Mathematics professor Christopher Kribs said using differential equations in math models can show how COVID-19 spreads through contact.
Differential equations describe how fast something changes by counting the number of people who are infected and the likelihood of new infections, Kribs said. Those new infections are what drives the outbreak.
Kribs’ main area of research, which did not previously focus on COVID-19, involves modeling vector-borne diseases like Malaria or West Nile. He has conducted research on contact tracing during quarantine and the effects of isolation and quarantine in an outbreak, among other things.
The infection process requires two people to come into contact, one who is infected and another who is not, Kribs said. The rate of new infections depends on the number of people infected and the number of people available by contact, which produces a new generation of cases through doubling time.
Doubling time is how long it takes for the next generation of infections to appear, which is around three days, Kribs said.
“The only thing that could slow this down is changing the number of people who are available to infect,” he said.
President Donald Trump extended social distancing guidelines Sunday with the expectation that the country will be well on its way to recovery by June 1. Local government officials, such as those in Arlington and Dallas, have followed suit and have extended their own guidelines and stay-at-home orders.
Distancing measures help reduce the amount of contact people may have with those infected, Kribs said.
“With no distancing practices going on, an infected person would potentially infect 10 people a week,” Kribs said. “Then the next generation is going to be 10 times as big a week later.”
In a scenario where distancing measures keep 80% of people at home, it will only cause two new cases a week later instead of 10, he said. Holding those measures in place makes a difference in the number of people possibly getting infected.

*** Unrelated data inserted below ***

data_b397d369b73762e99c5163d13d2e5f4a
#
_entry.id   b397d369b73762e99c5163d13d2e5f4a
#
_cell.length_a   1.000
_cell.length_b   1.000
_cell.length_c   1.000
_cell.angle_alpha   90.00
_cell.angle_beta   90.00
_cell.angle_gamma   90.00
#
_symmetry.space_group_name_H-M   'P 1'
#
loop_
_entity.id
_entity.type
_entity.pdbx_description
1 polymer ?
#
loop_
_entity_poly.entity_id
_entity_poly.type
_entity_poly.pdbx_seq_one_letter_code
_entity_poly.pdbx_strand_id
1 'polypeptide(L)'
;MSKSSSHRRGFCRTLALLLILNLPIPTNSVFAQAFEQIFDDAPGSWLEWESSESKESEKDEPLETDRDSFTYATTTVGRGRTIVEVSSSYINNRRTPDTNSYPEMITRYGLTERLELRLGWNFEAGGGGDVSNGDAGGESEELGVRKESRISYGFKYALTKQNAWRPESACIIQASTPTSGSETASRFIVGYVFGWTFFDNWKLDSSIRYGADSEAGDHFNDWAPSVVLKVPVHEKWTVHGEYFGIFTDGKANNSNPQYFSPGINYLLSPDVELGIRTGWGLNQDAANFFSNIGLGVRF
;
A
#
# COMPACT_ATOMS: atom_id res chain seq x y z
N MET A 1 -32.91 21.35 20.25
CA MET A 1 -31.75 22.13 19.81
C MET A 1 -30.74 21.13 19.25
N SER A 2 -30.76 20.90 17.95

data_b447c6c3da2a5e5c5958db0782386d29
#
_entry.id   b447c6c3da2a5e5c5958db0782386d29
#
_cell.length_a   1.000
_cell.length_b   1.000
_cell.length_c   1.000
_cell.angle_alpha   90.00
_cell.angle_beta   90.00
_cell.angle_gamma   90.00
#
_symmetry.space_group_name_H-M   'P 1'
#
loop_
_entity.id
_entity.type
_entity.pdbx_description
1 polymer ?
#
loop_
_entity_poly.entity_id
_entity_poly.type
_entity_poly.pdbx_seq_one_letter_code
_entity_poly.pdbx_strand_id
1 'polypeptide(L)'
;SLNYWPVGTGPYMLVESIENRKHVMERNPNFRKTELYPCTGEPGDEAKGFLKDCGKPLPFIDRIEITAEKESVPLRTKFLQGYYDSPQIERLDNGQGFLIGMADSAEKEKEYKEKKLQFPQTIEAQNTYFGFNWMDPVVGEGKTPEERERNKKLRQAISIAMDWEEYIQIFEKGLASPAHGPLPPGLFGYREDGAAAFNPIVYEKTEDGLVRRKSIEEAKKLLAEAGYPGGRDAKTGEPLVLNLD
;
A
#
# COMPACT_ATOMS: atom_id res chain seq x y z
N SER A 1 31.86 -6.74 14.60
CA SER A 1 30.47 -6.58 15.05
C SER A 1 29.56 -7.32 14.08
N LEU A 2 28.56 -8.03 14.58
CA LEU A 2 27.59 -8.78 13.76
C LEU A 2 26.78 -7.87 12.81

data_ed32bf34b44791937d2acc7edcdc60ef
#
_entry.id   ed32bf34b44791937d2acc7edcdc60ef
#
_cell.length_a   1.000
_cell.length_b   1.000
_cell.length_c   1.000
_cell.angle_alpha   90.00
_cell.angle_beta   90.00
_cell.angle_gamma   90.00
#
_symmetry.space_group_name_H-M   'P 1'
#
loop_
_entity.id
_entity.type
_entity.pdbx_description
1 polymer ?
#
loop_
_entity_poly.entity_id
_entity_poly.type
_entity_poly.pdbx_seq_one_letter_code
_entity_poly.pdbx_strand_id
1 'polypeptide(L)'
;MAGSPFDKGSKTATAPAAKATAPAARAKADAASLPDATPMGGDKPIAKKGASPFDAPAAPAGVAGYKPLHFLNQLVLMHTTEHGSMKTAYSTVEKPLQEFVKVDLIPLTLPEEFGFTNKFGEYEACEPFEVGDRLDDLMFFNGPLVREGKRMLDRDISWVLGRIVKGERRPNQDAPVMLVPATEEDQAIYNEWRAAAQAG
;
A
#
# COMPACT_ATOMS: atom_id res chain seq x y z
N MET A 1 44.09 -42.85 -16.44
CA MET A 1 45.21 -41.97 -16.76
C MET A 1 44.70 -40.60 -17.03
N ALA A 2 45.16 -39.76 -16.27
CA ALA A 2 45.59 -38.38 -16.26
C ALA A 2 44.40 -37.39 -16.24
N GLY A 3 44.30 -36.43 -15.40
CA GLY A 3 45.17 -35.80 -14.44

Social distancing helps to mitigate the transmissions for COVID-19, said Yuan Zhou, assistant professor in the Industrial, Manufacturing and Systems Engineering Department.
Zhou’s dissertation focuses on the spread of diseases in shopping centers, specifically human behaviors during the spread of diseases.
COVID-19 has unique characteristics, Zhou said, such as the ability to stay in the air for several hours and on surfaces for more than a day or two.
According to the Centers for Disease Control, the best way to prevent illness is to avoid exposure by maintaining a distance of at least 6 feet or staying home.
However, the effectiveness of social distancing depends on its magnitude and timing, Zhou said.
“We may fail to control the disease spread if [social distancing] is not implemented in an appropriate way,” she said in an email. “For example, we may see the epidemic curve [go] up again if the social distancing is lifted too early.”
Mathematics graduate student Mondal Hasan Zahid said an example of a virus spreading is having 10 matches and lighting the first one, the fire then goes from one match to another and continues. By removing a match in the middle, the remaining ones will not ignite.
“This is the actual idea about [social distancing],” he said. “If you can remove somebody, then the remaining part is safe.”